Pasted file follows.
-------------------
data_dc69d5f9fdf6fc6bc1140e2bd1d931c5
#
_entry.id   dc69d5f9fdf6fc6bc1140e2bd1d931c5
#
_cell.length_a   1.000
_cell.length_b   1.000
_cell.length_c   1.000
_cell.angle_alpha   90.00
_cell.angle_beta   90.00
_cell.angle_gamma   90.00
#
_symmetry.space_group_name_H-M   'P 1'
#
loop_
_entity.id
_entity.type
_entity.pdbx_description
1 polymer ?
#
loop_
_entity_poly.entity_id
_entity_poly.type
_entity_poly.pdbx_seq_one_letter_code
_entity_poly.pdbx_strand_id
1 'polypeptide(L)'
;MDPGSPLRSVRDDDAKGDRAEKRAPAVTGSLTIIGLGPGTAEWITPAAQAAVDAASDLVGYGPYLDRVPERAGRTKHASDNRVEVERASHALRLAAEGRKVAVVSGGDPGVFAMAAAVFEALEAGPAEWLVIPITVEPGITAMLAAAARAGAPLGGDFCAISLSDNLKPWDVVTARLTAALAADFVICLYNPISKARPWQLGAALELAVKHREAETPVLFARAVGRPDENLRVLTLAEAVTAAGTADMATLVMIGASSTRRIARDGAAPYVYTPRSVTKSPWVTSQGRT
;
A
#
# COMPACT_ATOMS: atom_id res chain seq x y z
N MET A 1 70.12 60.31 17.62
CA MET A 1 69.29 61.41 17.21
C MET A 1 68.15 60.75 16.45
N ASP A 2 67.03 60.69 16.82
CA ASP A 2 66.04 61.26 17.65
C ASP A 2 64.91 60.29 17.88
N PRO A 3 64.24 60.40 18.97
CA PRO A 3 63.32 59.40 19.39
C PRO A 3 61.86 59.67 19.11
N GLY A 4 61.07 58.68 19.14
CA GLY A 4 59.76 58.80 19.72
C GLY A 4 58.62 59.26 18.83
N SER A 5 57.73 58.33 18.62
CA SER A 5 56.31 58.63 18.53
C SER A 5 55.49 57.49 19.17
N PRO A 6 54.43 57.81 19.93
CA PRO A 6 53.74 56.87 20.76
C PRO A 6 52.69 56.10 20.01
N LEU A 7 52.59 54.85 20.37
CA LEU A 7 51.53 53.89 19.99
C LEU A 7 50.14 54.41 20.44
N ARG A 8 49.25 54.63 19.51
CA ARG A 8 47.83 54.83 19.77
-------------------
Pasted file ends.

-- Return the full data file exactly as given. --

data_dc69d5f9fdf6fc6bc1140e2bd1d931c5
#
_entry.id   dc69d5f9fdf6fc6bc1140e2bd1d931c5
#
_cell.length_a   1.000
_cell.length_b   1.000
_cell.length_c   1.000
_cell.angle_alpha   90.00
_cell.angle_beta   90.00
_cell.angle_gamma   90.00
#
_symmetry.space_group_name_H-M   'P 1'
#
loop_
_entity.id
_entity.type
_entity.pdbx_description
1 polymer ?
#
loop_
_entity_poly.entity_id
_entity_poly.type
_entity_poly.pdbx_seq_one_letter_code
_entity_poly.pdbx_strand_id
1 'polypeptide(L)'
;MDPGSPLRSVRDDDAKGDRAEKRAPAVTGSLTIIGLGPGTAEWITPAAQAAVDAASDLVGYGPYLDRVPERAGRTKHASDNRVEVERASHALRLAAEGRKVAVVSGGDPGVFAMAAAVFEALEAGPAEWLVIPITVEPGITAMLAAAARAGAPLGGDFCAISLSDNLKPWDVVTARLTAALAADFVICLYNPISKARPWQLGAALELAVKHREAETPVLFARAVGRPDENLRVLTLAEAVTAAGTADMATLVMIGASSTRRIARDGAAPYVYTPRSVTKSPWVTSQGRT
;
A
#
# COMPACT_ATOMS: atom_id res chain seq x y z
N MET A 1 70.12 60.31 17.62
CA MET A 1 69.29 61.41 17.21
C MET A 1 68.15 60.75 16.45
N ASP A 2 67.03 60.69 16.82
CA ASP A 2 66.04 61.26 17.65
C ASP A 2 64.91 60.29 17.88
N PRO A 3 64.24 60.40 18.97
CA PRO A 3 63.32 59.40 19.39
C PRO A 3 61.86 59.67 19.11
N GLY A 4 61.07 58.68 19.14
CA GLY A 4 59.76 58.80 19.72
C GLY A 4 58.62 59.26 18.83
N SER A 5 57.73 58.33 18.62
CA SER A 5 56.31 58.63 18.53
C SER A 5 55.49 57.49 19.17
N PRO A 6 54.43 57.81 19.93
CA PRO A 6 53.74 56.87 20.76
C PRO A 6 52.69 56.10 20.01
N LEU A 7 52.59 54.85 20.37
CA LEU A 7 51.53 53.89 19.99
C LEU A 7 50.14 54.41 20.44
N ARG A 8 49.25 54.63 19.51
CA ARG A 8 47.83 54.83 19.77